In a two sided test, assume the test statistic has been chosen to be $T(X)$ and the distribution of $T(X)$ under null hypothesis is also known to be $F$. Let the significance level be $\alpha$.

I can come up with two different ways to determine the rejection region:

  1. $\{|T(x) - \mu| > c\}$. $\mu$ is the mean of the distribution $F$ of $T(X)$under null, and $c$ is determined by solving $$\inf_{c \geq 0} c$$ subject to $$P_{T(X) \sim F} (|T(X) - \mu| > c) \leq \alpha.$$ So the rejection region is symmetric around $\mu$.

  2. $\{T(x) > c_1\} \cup \{T(x) < c_2\}$. $c_1$ and $c_2$ are determined by solving $$\inf_{c_1 \in \mathbb R} c_1$$ subject to $$P_{T(X) \sim F} (T(X) > c_1) \leq \alpha/2$$ and $$\sup_{c_2 \in \mathbb R} c_2$$ subject to $$P_{T(X) \sim F} (T(X) < c_2) \leq \alpha/2.$$ So the rejection region evenly split $\alpha$ to both sides.


  1. Am I correct that those two methods will agree when the null distribution $F$of $T(X)$ is symmetric around its mean $\mu$, and may not agree when $F$ isn't symmetric around $\mu$?

  2. I was wondering what advantage and disadvantages these two methods have? Which one is recommended and when?

  3. Are both methods used in some textbooks? If yes, references?

  4. What are some other methods for two-sided tests? For example, can we generalized the second method by splitting $\alpha$ arbitrarily unevenly to the two sides?

  5. Consider the relation between rejection region in testing and confidence interval. Are the above discussions also apply to confidence intervals?

Thanks and regards!


1 Answer 1


Question 1. Right, if $F$ is symmetric (and continuous: weird things may happen if some points have non-zero weight and you cut your interval right on them) you have $P(T(X)-\mu) > c = P(T(X)-\mu < -c)$, so you can split the rejection region into two unbounded intervals, each of probability $\alpha / 2$.

Questions 2,4. For any set $C$, as long as $P(T(X) \in C) = \alpha$, you're fine. You could even choose a region such as $[\mu-d,\mu + d]$ ! It is however not natural, because one would like your rejection set to include weird values of the statistic (values that are far from $\mu$) rather than normal values. Why? Because the test statistic is expected to be a measure of the distance between the data and the null hypothesis. For instance, in the lady tasting tea, the test statistic is the number of correctly classified cups. One would expect that the higher it is, the more the ability of the lady is proven. A weird rejection set could be designed, that could include the lady correctly classifying all cups, but not the lady correctly classifying all cups but one. It would be perfectly acceptable from a formal point of vue.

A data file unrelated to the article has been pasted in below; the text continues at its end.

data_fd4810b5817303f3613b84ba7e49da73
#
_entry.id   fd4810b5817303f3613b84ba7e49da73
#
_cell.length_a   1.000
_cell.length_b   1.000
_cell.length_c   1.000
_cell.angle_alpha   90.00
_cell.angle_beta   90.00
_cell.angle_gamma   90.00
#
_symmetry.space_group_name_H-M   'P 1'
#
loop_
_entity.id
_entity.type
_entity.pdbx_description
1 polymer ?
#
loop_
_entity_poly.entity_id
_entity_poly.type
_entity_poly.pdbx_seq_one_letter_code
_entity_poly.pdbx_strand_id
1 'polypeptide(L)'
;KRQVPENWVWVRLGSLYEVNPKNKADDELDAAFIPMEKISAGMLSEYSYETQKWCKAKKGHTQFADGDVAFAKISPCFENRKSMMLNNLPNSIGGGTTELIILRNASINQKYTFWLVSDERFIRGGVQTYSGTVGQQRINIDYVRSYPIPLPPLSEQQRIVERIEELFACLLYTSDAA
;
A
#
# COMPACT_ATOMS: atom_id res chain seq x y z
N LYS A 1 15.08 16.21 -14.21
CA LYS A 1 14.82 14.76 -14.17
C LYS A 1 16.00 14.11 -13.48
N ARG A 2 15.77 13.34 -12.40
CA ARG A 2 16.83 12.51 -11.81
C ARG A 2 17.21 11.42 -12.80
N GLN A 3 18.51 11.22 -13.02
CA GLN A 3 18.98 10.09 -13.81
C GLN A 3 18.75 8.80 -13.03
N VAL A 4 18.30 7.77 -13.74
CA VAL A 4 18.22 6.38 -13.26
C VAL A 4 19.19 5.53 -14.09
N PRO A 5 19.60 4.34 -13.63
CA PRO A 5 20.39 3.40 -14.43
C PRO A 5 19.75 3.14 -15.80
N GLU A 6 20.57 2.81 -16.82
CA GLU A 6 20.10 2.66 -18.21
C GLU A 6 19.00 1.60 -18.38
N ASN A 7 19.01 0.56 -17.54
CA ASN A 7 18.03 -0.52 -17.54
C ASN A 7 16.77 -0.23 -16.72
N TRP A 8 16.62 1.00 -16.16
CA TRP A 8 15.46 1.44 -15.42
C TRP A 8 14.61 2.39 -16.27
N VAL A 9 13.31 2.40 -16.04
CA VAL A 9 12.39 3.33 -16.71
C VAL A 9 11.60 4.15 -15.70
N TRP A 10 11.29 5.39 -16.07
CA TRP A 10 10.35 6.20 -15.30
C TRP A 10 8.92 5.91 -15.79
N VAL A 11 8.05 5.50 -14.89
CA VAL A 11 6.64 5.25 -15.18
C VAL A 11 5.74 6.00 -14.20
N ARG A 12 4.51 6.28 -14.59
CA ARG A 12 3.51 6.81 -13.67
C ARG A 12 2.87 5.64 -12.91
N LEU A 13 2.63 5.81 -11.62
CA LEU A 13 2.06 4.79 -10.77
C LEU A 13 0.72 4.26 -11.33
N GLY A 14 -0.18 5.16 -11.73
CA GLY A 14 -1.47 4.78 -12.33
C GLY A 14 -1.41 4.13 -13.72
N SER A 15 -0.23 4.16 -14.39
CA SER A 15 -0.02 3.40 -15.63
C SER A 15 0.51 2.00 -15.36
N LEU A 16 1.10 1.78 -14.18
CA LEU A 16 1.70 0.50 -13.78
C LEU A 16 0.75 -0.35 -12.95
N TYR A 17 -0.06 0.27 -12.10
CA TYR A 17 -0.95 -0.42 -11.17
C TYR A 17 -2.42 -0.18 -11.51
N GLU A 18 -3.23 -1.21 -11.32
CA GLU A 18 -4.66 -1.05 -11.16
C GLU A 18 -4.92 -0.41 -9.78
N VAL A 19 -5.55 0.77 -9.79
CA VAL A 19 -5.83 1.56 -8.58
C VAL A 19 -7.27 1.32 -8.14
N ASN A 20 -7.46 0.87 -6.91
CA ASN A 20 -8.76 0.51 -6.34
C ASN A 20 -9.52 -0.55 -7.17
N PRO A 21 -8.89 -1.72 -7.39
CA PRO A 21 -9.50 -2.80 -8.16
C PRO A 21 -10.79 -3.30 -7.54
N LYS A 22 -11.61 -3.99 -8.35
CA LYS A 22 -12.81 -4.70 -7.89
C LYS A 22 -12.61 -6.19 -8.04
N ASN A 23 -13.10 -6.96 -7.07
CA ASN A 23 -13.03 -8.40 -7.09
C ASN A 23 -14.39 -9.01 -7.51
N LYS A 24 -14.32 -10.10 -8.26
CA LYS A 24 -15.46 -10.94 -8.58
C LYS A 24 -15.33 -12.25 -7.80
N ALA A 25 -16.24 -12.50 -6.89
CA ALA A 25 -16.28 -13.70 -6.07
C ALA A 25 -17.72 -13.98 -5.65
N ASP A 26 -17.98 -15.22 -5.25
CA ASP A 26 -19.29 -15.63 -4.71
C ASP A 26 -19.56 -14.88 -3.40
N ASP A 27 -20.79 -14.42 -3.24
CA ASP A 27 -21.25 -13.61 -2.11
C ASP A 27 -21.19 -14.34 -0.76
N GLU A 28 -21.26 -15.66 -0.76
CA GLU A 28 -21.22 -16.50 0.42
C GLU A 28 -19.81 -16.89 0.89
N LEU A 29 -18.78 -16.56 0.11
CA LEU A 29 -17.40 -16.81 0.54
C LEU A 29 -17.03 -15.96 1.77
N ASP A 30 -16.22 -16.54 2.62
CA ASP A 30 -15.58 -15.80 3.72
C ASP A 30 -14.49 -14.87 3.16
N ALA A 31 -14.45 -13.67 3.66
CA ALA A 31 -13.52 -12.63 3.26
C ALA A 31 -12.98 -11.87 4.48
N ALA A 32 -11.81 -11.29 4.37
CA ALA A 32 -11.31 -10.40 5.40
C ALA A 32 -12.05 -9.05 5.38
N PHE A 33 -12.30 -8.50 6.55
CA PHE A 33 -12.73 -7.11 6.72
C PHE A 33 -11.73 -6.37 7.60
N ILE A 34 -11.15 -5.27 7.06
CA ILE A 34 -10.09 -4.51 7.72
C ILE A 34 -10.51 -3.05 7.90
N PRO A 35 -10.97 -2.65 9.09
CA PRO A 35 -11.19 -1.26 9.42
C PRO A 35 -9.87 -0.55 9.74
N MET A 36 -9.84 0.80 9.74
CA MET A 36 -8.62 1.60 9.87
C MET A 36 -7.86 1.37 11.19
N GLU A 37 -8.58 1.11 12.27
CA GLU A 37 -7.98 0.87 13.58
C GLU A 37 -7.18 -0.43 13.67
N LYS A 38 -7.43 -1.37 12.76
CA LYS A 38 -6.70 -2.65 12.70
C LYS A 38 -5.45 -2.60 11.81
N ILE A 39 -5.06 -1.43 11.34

That insisting on having centered confidence intervals is not based on mathematics strictly can be seen easily: if $[a,b]$ is a centered confidence interval for parameter $\theta$, $[f(a),f(b)]$ has no reason to be a centered confidence interval for transformed parameter $f(\theta)$. For instance, say your data is sound power, and that you want to relate that to medical damages or sound perception; do you want intervals centered on the original scale ($W.m^{-2}$ for instance), or on the transformed log scale (dB) ?


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